What is Antitrust?

https://rpstranslations.wordpress.com/2016/03/29/are-we-protecting-our-profession-part-1/

There are some good concepts to be discussed here!  I’ll add my own concerns soon.

—-update 04/02/16—-

One reason I bring up this issue of “Antitrust” and price-fixing is that interpreters – spoken and sign language – are going through huge professional growing pains, and hopefully learning from the pains and wisdom of other professions.

As an ASL-English Interpreter, there are many occasions where I am an Independent Contractor (IC), sent to an assignment by an ASL-English Interpreter Referral Agency (agency).  The agency has worked to build rapport, understanding, and eventually a contract with some business that employs or does business with Deaf/Hard of Hearing signing individuals.  The agency coordinates and schedules Interpreters to drive from somewhere (not always home) to the job site, provide ASL-English Interpretation on-site, and then go elsewhere (not always home).

Throughout the process of obtaining the job and arriving, as the IC, I may come across information concerning agency payscales, location hourly charges, policies, etc.  It would be unethical for me as the IC, representing the agency, to solicit business or somehow convince the location to switch to another agency – or directly bill ME to provide ASL-English Interpretation services.

In my mind, Antitrust would seem to refer to the paragraphs upon paragraphs in IC Contracts that discuss such non-compete ideas.  It would be a concept for the larger agencies to consider, not the sole proprietor/IC.

Yet here, Antitrust is meant to also focus on price-fixing and how ICs could potentially band together in order to create some false arrogance and push agencies out of business, monopolizing the ASL-English (or other spoken language) Interpreting field.  This banding together is a far-and-inbetween occurrence for ASL-English Interpreters in America.  To my knowledge, there have only been a handful of successful ASL-English Interpreter bargaining opportunities in the past decade or so: Washington, D.C.., Washington State, and somewhere else in middle America.

My professional organization seems to think that if *I*, sole owner, choose to discuss my hourly fees, policies, or other price-related information on social media platforms or in public, it could be construed as “Antitrust” and cause to be blacklisted from agencies, contracts, and future assignments.  I don’t even know if I could be legally liable for any repercussions!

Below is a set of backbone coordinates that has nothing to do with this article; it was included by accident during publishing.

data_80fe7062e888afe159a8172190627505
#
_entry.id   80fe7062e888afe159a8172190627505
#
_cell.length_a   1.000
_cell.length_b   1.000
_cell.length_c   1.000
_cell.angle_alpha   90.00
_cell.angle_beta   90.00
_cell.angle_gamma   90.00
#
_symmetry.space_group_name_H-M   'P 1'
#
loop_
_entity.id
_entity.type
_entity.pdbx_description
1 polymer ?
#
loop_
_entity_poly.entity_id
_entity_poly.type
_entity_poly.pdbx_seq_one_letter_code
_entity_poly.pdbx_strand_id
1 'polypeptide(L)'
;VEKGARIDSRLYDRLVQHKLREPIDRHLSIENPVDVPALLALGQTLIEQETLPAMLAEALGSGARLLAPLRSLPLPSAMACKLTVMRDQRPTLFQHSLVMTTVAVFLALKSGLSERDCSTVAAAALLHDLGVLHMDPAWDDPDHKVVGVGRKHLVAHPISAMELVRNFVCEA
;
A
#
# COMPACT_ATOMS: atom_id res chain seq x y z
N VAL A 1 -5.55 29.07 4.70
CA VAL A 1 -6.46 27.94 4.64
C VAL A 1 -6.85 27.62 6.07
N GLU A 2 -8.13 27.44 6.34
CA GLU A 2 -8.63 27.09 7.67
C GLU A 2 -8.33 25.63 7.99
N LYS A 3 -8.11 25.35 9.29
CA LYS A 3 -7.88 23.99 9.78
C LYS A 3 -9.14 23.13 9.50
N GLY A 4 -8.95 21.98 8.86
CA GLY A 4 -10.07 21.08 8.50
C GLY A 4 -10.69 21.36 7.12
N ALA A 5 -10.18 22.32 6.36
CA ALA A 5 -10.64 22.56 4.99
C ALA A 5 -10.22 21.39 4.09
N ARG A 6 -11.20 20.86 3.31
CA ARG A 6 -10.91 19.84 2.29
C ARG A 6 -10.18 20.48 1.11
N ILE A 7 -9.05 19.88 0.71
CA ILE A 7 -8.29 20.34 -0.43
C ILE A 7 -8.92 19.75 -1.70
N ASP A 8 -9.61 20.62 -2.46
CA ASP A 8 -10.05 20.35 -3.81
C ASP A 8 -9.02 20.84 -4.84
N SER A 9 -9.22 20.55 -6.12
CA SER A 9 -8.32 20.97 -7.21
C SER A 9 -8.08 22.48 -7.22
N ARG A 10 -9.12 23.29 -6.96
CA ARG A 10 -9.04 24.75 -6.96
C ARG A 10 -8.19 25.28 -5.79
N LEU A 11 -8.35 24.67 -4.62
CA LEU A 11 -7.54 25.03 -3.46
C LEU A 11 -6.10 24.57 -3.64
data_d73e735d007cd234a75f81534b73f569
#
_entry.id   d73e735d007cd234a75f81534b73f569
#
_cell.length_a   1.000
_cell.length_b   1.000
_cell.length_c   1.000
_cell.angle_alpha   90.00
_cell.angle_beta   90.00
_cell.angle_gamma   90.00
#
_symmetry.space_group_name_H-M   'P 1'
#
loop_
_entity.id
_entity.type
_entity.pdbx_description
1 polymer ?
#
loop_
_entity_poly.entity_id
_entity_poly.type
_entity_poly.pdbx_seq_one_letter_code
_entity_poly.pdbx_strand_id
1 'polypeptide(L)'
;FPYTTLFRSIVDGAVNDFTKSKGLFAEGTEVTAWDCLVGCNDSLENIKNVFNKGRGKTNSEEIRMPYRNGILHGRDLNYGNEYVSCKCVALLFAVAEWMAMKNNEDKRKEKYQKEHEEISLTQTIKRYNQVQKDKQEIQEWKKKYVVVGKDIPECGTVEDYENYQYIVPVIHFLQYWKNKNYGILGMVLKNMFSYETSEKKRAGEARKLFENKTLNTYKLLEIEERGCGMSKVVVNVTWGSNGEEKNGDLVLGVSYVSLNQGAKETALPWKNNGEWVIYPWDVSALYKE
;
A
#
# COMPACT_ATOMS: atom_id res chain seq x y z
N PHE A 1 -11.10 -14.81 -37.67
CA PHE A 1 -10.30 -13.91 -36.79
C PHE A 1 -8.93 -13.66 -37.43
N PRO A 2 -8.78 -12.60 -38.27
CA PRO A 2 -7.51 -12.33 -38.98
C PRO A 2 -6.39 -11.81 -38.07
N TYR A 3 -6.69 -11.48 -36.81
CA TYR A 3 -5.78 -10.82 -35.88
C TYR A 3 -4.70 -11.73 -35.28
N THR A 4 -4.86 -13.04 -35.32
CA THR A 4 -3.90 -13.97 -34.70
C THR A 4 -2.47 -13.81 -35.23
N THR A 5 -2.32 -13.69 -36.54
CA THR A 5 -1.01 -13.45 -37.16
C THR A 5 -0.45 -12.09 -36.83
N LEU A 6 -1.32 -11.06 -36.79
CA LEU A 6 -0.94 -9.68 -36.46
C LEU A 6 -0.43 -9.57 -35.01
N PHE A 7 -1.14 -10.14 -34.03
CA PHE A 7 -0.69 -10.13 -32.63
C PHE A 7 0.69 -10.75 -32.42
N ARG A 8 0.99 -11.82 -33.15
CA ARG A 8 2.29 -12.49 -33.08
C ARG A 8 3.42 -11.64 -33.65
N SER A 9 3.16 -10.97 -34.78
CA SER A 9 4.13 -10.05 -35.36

Now, I understand that bullying and coercing all of my colleagues and friends to only charge the fees and schedules that I charge would be easily seen as “price fixing” to the agencies (regardless that the agencies’ contracts with their individual businesses and locations would most likely have fee/rate variations and differences!).  But I’m not doing that, nor even expecting colleagues and friends to charge the exact same as me!

What I am doing is telling colleagues and friends to raise their base rates/fees and policies to include: Travel Considerations (time, mileage, parking, tolls, etc.), Prep/Preview Needs, Insurance & Professional Considerations (E&O Insurance, self-employment Insurance, etc.), and Cost Of Living differentials.

So, are Antitrust laws being incorrectly applied by Professional Organizations and Interpreting Referral Agencies?  I think so.

Are there situations where individual interpreters are out there demanding that EVERYONE establish a single hourly charge/fee?  I haven’t seen any evidence.  (In unionization efforts, due to the specifics of unionization, the interpreters are hired as Employees and not ICs, therefore standard base-pay rates established by companies is legal and allowable, and would not fall under Antitrust concerns.)

What can YOU do about this issue?  Be aware of the Antitrust Laws.  Know what your Professional Organizations and Agencies are requiring of you.  Speak up when you know the Antitrust laws are being incorrectly applied AND offer resources with correct information.  Be courteous and firm, and don’t back down when refusing to sign “Antitrust Policy” paperwork if you know it’s bollocks.  (Though I may choose to sign it with my fingers crossed, because it wouldn’t be legally enforceable in my home state anyway!)  😛

Learn, Question, Challenge, Share, Listen.

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